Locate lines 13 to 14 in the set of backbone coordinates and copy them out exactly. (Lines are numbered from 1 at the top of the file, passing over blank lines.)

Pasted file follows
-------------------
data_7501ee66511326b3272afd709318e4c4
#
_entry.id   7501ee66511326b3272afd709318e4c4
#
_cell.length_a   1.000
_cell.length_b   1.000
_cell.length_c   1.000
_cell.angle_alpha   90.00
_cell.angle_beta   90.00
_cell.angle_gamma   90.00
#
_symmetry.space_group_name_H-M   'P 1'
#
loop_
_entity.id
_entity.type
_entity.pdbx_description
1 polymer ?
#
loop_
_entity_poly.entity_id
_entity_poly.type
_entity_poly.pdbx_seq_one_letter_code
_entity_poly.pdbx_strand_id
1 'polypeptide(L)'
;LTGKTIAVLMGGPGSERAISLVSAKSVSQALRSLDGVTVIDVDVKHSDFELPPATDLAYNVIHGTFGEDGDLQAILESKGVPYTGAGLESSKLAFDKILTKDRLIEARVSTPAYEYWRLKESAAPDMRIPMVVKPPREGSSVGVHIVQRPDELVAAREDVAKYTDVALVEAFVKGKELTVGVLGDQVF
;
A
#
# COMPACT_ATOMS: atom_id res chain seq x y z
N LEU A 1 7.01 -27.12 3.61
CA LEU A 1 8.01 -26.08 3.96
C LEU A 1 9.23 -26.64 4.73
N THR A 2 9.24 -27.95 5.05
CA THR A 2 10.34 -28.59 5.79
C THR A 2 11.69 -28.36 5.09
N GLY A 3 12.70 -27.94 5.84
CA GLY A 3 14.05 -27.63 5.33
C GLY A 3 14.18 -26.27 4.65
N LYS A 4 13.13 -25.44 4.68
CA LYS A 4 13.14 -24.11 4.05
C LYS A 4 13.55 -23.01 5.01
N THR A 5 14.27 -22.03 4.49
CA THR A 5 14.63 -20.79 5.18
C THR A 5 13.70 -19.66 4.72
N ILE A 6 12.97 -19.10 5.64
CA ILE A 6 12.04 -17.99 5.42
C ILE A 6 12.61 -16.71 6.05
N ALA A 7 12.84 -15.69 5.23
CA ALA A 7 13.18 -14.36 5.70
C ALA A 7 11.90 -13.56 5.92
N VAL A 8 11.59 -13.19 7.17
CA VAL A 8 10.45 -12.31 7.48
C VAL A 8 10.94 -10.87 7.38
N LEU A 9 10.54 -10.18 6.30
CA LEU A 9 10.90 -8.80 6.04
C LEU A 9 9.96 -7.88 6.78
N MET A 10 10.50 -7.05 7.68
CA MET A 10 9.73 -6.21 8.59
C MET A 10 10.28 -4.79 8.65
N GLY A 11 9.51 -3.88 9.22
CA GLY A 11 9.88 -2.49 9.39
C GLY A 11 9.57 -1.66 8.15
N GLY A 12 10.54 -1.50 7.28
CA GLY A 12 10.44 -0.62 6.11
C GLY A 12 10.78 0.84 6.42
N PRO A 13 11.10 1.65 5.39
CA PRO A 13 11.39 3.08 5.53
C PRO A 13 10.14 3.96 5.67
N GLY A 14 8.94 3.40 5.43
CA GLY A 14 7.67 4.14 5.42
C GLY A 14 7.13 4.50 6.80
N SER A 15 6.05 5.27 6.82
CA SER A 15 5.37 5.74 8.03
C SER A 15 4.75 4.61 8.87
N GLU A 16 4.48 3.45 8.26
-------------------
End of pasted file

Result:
#
loop_